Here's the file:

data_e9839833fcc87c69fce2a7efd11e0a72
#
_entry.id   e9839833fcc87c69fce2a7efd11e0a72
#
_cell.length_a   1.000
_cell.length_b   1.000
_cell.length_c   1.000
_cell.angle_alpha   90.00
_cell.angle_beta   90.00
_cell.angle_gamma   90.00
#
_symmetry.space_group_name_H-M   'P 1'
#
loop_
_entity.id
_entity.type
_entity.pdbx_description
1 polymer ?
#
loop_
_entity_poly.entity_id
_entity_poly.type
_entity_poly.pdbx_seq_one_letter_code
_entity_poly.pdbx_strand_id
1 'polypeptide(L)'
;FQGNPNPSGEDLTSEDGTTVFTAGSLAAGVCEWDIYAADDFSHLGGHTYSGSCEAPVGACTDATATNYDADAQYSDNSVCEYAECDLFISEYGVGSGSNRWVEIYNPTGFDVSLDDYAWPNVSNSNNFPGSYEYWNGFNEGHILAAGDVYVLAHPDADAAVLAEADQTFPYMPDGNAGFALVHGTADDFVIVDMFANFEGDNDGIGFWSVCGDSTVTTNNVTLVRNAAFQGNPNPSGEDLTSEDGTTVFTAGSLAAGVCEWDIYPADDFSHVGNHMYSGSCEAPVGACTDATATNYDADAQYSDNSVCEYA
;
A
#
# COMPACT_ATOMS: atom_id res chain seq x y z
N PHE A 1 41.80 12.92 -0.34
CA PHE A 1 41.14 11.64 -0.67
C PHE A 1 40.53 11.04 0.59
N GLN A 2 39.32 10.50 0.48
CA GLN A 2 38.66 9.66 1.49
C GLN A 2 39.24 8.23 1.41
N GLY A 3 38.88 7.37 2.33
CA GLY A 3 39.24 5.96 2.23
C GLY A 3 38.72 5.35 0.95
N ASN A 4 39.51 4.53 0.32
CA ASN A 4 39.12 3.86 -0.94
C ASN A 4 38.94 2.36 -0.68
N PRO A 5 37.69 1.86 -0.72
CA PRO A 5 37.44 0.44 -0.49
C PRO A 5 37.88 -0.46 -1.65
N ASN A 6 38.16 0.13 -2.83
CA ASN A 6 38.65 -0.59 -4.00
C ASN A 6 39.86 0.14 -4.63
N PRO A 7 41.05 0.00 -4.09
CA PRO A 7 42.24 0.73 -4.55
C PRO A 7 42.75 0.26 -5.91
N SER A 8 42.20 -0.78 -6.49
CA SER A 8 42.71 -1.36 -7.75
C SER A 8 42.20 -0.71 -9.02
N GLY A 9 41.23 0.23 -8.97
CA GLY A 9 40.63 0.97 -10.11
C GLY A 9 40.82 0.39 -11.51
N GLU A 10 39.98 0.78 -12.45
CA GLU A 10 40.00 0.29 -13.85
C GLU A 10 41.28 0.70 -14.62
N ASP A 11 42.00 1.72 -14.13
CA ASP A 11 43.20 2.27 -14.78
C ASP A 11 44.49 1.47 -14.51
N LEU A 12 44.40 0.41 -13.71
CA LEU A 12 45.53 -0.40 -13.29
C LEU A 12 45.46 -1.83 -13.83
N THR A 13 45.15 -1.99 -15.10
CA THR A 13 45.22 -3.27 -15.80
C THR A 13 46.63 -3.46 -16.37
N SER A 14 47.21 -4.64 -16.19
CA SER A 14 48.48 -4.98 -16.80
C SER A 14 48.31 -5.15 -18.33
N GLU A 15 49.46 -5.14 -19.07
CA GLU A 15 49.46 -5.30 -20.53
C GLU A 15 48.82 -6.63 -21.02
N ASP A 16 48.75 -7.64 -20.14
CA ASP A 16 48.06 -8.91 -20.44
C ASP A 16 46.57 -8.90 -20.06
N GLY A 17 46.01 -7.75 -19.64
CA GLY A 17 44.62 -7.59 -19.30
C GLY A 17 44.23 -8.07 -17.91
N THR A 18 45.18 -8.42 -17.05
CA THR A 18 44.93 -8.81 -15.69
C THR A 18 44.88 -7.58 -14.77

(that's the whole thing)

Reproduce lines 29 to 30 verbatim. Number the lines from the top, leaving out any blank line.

#
# COMPACT_ATOMS: atom_id res chain seq x y z